Isaac Gulliver was a well know figure in the Wimborne ( and wider ) area during the eighteenth century. This was at a time when the wars with Napolean had caused a rise in the price of wheat and alcoholic drinks - a recipe for enterprising individuals that would encourage the smuggling of these things into the country -
and so evade government taxes.
The poor of the time were on very low wages and the idea of being able to make as
much in a night as might have been earned in a week was probably too much for
many smugglers - obviously including Gulliver. The only thing that stood in their
way was the Excise Officers who were also know as “Preventive Men” but for Gulliver
it would seem, he was more imaginative, more daring and yet also respected life itself and the officers who sought to capture him. He gained their respect as his reputation f
or not killing others grew - after all they were only earning a living themselves.
Isaac was born in 1745, and having a father who was also a smuggler he clearly learnt what was necessary and by his late teens he was already in league with another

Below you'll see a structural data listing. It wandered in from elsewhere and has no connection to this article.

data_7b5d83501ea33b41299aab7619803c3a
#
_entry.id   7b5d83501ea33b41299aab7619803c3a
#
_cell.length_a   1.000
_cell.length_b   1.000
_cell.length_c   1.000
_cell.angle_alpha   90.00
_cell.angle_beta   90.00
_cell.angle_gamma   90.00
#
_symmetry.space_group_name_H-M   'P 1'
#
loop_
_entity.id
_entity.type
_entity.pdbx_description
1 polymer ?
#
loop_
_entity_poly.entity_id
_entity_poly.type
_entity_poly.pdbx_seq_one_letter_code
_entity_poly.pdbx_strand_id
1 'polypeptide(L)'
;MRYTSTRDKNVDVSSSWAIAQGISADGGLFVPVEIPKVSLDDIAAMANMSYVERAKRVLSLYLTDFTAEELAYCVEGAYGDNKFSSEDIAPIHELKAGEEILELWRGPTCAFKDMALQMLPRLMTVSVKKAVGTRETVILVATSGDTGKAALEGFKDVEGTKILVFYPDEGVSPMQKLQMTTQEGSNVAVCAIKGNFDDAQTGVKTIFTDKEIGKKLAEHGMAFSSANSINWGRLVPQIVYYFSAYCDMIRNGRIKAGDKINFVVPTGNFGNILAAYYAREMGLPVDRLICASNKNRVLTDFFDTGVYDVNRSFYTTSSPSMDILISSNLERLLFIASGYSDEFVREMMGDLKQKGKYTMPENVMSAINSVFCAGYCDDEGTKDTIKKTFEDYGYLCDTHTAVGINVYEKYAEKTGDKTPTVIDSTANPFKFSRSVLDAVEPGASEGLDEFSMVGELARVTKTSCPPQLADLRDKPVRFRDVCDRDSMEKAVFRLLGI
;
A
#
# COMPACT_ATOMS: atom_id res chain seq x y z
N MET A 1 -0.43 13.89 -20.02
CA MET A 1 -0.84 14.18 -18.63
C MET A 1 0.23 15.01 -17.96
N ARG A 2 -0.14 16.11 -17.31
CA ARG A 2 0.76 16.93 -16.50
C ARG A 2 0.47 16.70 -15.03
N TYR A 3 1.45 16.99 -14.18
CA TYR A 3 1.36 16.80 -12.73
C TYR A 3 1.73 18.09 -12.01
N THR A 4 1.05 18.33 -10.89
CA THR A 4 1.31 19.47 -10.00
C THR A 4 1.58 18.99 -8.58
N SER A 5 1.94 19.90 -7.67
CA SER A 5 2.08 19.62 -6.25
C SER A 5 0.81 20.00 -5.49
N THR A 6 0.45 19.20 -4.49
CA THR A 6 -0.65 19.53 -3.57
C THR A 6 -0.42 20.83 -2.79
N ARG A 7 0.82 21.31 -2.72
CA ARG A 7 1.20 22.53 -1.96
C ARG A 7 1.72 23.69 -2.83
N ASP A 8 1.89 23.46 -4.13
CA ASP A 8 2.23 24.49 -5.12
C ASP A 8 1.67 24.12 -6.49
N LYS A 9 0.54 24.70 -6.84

smuggler Robert Trotman - who was mysteriously shot and killed in Poole Harbour. Insufficient evidence however could be found to involve Gulliver - and so he continued. One story also implicates him in a confrontation with forty or fifty other smugglers and a number of dragoon guards - the outcome being that the smugglers horses were
stolen and Gulliver escaped.
As Gulliver became more wealthy he pursued less risky business ventures and
speculated in property and became a lender for mortgages.
He effectively traded being a smuggler for being a banker.
By 1822 Gulliver owned land at Bourne Farm, Canford, but in that same year
on Friday, 13th of September he died and was interred in Wimborne Minster.
His estate details then showed that he leased and around 400 acres near Bournemouth and also that he property in Hampshire, Somerset and Wiltshire.
His house is marked with a blue plaque and is on the West Side of
West Borough - the wide Georgian street leading from the main square